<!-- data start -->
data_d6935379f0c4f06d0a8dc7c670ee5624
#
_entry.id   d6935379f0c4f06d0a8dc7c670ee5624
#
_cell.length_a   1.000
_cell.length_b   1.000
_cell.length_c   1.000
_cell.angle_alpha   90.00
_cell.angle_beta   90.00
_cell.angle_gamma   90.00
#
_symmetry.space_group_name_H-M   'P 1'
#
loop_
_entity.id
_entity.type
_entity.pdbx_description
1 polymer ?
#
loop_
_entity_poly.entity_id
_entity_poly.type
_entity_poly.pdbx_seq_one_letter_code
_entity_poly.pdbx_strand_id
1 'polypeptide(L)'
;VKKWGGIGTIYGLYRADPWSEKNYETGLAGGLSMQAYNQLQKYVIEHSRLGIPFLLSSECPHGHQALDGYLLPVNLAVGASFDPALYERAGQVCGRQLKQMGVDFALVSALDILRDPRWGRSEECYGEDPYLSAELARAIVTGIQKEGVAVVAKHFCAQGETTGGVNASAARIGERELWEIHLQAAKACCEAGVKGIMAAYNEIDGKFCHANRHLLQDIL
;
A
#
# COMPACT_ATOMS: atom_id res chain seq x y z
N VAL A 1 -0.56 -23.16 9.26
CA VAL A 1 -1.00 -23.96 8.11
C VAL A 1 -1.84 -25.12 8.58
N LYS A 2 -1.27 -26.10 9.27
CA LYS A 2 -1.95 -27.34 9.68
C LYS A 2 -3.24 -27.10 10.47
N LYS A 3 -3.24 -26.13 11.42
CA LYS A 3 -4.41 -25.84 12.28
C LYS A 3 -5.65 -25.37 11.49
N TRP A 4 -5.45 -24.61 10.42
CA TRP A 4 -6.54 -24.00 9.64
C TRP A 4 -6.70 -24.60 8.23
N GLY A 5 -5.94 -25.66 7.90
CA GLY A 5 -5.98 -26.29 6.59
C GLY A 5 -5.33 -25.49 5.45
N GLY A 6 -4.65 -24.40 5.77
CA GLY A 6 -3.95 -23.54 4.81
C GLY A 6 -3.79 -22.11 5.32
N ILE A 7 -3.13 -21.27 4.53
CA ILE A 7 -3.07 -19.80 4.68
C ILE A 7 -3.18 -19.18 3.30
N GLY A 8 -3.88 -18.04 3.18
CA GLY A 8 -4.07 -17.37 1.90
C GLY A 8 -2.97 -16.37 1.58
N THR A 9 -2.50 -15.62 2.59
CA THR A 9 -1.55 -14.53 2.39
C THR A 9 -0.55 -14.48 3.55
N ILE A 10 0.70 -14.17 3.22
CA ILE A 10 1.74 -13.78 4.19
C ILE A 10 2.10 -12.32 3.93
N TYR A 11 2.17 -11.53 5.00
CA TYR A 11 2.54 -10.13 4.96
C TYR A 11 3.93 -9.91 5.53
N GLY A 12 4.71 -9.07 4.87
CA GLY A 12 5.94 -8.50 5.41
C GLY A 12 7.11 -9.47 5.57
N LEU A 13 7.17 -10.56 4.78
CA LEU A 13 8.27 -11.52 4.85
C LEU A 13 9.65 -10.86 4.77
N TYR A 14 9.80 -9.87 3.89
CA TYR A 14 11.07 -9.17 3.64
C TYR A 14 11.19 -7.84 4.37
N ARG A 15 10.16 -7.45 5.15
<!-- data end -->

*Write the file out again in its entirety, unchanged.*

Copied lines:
data_d6935379f0c4f06d0a8dc7c670ee5624
#
_entry.id   d6935379f0c4f06d0a8dc7c670ee5624
#
_cell.length_a   1.000
_cell.length_b   1.000
_cell.length_c   1.000
_cell.angle_alpha   90.00
_cell.angle_beta   90.00
_cell.angle_gamma   90.00
#
_symmetry.space_group_name_H-M   'P 1'
#
loop_
_entity.id
_entity.type
_entity.pdbx_description
1 polymer ?
#
loop_
_entity_poly.entity_id
_entity_poly.type
_entity_poly.pdbx_seq_one_letter_code
_entity_poly.pdbx_strand_id
1 'polypeptide(L)'
;VKKWGGIGTIYGLYRADPWSEKNYETGLAGGLSMQAYNQLQKYVIEHSRLGIPFLLSSECPHGHQALDGYLLPVNLAVGASFDPALYERAGQVCGRQLKQMGVDFALVSALDILRDPRWGRSEECYGEDPYLSAELARAIVTGIQKEGVAVVAKHFCAQGETTGGVNASAARIGERELWEIHLQAAKACCEAGVKGIMAAYNEIDGKFCHANRHLLQDIL
;
A
#
# COMPACT_ATOMS: atom_id res chain seq x y z
N VAL A 1 -0.56 -23.16 9.26
CA VAL A 1 -1.00 -23.96 8.11
C VAL A 1 -1.84 -25.12 8.58
N LYS A 2 -1.27 -26.10 9.27
CA LYS A 2 -1.95 -27.34 9.68
C LYS A 2 -3.24 -27.10 10.47
N LYS A 3 -3.24 -26.13 11.42
CA LYS A 3 -4.41 -25.84 12.28
C LYS A 3 -5.65 -25.37 11.49
N TRP A 4 -5.45 -24.61 10.42
CA TRP A 4 -6.54 -24.00 9.64
C TRP A 4 -6.70 -24.60 8.23
N GLY A 5 -5.94 -25.66 7.90
CA GLY A 5 -5.98 -26.29 6.59
C GLY A 5 -5.33 -25.49 5.45
N GLY A 6 -4.65 -24.40 5.77
CA GLY A 6 -3.95 -23.54 4.81
C GLY A 6 -3.79 -22.11 5.32
N ILE A 7 -3.13 -21.27 4.53
CA ILE A 7 -3.07 -19.80 4.68
C ILE A 7 -3.18 -19.18 3.30
N GLY A 8 -3.88 -18.04 3.18
CA GLY A 8 -4.07 -17.37 1.90
C GLY A 8 -2.97 -16.37 1.58
N THR A 9 -2.50 -15.62 2.59
CA THR A 9 -1.55 -14.53 2.39
C THR A 9 -0.55 -14.48 3.55
N ILE A 10 0.70 -14.17 3.22
CA ILE A 10 1.74 -13.78 4.19
C ILE A 10 2.10 -12.32 3.93
N TYR A 11 2.17 -11.53 5.00
CA TYR A 11 2.54 -10.13 4.96
C TYR A 11 3.93 -9.91 5.53
N GLY A 12 4.71 -9.07 4.87
CA GLY A 12 5.94 -8.50 5.41
C GLY A 12 7.11 -9.47 5.57
N LEU A 13 7.17 -10.56 4.78
CA LEU A 13 8.27 -11.52 4.85
C LEU A 13 9.65 -10.86 4.77
N TYR A 14 9.80 -9.87 3.89
CA TYR A 14 11.07 -9.17 3.64
C TYR A 14 11.19 -7.84 4.37
N ARG A 15 10.16 -7.45 5.15